The new year is here, bringing resolutions and goals with it. Toward the end of 2013 I set four simple goals for finishing the year well, and the results were mixed.
My first and fourth goals were the easiest to manage. I saw some of the most amazing sunrises and walked into some terrific snowfalls without snapping a photo and posting it online. As I worried less about bottling up beautiful things to share with people, I became more observant and appreciative. Juice drinking went pretty well too. I even like a few new fruits. Mango? Who knew.
I hate that I didn’t practice Spanish more though. There was definitely enough time in the day — I just didn’t make it happen. My final goal was to spend less time on Instagram. This went really well for the first week or so before I threw in the towel.
Goals are wonderful because they help us chart the course each day. When we can look to the goal and remember its purpose, we can wade through the small choices and big decisions that bring us to the desired result.
Goals are also incredibly frustrating. I know that social media like Instagram takes up more time than it should and often bums me out — so I set a goal to change that and to improve my daily life. Why then is it so hard for me to stick with it? Same with the Spanish. I want to do it, but I don’t. And in those moments, goals don’t look like such inspirational reference points. They end up looking more like flashing neon signs which point to our shortcomings.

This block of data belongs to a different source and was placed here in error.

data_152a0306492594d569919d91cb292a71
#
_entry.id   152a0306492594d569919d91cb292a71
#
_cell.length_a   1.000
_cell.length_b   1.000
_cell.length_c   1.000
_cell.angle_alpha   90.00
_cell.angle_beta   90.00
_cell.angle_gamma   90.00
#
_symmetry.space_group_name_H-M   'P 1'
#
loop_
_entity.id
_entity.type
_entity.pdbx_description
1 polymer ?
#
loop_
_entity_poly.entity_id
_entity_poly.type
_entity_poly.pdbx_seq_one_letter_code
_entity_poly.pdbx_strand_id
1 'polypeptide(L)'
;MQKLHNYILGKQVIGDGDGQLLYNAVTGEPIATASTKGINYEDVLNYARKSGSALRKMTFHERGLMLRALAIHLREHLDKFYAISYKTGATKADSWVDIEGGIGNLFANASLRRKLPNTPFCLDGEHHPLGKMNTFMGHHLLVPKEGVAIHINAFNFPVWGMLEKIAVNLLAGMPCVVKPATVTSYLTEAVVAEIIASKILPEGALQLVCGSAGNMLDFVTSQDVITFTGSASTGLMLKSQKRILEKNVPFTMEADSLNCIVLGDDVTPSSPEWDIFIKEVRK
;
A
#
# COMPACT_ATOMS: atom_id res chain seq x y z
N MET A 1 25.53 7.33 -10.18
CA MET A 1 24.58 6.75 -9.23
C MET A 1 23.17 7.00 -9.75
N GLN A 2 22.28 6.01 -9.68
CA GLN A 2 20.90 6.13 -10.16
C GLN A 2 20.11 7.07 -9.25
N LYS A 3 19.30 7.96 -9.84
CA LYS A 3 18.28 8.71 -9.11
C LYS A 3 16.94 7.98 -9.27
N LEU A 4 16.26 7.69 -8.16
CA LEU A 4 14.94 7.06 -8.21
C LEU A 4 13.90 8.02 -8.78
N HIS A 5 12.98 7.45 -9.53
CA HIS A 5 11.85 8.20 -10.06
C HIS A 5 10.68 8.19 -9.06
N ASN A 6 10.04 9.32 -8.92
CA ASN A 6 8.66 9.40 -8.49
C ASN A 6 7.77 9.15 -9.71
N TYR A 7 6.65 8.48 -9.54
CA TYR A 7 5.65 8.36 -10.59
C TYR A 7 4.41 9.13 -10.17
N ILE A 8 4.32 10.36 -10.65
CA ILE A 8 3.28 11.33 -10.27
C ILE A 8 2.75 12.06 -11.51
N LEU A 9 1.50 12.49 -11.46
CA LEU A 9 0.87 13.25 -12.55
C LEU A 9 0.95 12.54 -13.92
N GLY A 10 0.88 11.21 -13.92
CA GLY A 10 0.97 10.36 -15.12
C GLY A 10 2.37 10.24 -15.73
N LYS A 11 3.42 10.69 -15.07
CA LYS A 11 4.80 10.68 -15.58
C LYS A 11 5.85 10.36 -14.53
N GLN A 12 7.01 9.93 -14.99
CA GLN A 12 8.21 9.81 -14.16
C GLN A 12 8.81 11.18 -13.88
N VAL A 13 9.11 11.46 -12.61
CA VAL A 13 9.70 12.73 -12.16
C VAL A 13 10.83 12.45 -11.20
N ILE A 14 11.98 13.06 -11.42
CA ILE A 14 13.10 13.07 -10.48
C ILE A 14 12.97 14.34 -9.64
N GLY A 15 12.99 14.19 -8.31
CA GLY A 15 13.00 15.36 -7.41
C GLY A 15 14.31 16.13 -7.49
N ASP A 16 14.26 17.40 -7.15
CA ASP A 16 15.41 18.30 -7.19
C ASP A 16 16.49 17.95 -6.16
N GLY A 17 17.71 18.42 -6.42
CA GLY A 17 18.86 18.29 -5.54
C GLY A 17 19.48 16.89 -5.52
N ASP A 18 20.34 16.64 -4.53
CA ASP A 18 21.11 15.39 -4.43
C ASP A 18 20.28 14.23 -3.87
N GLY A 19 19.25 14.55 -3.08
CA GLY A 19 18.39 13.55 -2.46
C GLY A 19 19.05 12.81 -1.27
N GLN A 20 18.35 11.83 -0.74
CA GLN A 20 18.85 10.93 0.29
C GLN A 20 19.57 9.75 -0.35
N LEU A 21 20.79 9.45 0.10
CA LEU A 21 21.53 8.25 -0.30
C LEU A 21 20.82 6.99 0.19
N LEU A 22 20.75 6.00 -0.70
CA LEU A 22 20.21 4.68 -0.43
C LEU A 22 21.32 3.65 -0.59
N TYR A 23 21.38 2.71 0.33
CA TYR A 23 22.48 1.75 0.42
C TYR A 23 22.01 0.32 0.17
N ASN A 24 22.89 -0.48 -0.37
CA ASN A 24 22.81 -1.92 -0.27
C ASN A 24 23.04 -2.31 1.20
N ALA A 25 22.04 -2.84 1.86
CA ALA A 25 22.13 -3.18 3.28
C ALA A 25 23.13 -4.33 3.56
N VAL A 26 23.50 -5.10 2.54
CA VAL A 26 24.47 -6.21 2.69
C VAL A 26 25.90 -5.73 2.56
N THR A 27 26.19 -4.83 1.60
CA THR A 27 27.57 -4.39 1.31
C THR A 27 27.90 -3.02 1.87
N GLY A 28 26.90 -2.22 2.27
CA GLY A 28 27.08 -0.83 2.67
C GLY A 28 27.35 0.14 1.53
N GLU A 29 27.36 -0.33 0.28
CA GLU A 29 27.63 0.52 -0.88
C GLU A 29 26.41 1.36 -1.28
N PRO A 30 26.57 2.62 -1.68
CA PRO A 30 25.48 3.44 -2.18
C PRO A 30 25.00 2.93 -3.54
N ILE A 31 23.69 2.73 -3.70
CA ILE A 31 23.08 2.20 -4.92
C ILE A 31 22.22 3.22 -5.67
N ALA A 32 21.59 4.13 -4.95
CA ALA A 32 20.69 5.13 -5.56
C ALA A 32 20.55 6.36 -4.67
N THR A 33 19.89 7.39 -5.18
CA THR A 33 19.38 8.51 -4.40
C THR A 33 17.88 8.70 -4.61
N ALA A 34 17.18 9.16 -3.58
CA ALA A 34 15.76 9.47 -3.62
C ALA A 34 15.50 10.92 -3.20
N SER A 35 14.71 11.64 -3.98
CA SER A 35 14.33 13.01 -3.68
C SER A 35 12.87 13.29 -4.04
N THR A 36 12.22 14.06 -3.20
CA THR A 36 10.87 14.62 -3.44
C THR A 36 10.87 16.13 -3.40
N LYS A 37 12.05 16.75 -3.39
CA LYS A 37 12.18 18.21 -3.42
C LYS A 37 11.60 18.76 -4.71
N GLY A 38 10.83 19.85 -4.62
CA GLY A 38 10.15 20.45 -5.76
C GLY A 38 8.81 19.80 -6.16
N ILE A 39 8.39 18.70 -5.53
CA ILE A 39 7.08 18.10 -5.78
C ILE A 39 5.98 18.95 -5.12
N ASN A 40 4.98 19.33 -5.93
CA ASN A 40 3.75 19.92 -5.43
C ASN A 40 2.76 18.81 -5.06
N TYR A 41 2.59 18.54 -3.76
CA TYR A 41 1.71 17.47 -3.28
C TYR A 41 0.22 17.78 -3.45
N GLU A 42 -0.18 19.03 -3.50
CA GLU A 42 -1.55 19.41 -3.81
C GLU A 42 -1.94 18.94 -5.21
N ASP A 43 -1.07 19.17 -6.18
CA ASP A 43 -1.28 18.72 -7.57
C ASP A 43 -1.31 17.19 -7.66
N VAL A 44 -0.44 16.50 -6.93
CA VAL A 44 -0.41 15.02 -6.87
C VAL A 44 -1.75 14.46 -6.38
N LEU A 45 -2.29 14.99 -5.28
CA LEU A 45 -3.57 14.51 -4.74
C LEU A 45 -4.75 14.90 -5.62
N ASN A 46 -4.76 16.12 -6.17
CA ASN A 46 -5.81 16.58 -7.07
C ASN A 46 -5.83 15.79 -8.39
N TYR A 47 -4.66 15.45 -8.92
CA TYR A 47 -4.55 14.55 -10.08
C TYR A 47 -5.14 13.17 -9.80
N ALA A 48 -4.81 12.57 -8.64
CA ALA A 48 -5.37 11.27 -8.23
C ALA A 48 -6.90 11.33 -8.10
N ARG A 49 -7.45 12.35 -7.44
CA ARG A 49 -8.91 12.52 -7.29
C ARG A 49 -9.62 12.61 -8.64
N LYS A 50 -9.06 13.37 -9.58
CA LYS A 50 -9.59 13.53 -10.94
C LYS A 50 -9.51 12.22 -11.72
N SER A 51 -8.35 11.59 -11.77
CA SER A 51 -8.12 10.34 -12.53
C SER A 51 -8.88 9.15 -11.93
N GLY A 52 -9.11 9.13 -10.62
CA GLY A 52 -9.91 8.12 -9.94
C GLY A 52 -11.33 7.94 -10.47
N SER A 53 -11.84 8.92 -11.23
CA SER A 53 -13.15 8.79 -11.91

This is why New Year’s resolutions are so tricky. They represent optimism and hope for a better year, a better life and a better you. But they also carry the weight of failed attempts and disappointment. As 2014 rings itself in, the goals and dreams are already piling up in my mind. I will make a budget and stick to it. I will get in shape and run a 5k. I will save enough money to move out on my own. I will cook more often.
But what if I don’t reach any of these goals in 2014? Evidence from the last two decades or so indicates that at the end of 2014, I will still wear the same size pants and still hate running. I will still spend too much money on shoes I don’t need and drag my feet with writing projects and homework assignments. My 2013 was filled with unfulfilled goals, and who’s to say this new year will be any different?
This is the part where I have to interrupt myself with some encouragement. While this last year had its fair share of dashed dreams, it also had some unexpected victories. I decided on a totally different career path, started grad school and am still really happy with the decision. I flew to Peru, made wonderful new friends from Ohio and around the world, and had the adventure of a lifetime. Old friendships have been stretched and new friendships have been strengthened. I earned money for writing poems and building fairy-sized furniture. I quit one job and started another. I swam with dolphins and snorkeled with my family in Mexico.
These things were never goals or resolutions — but life keeps happening even when we don’t lose 25 pounds and stop eating red meat. So yes, I am starting 2014 with some lofty and specific goals in mind — and I really hope I am able to meet them. But regardless of where I set the bar this year, I am confident that it will be and adventurous, wonderful 2014.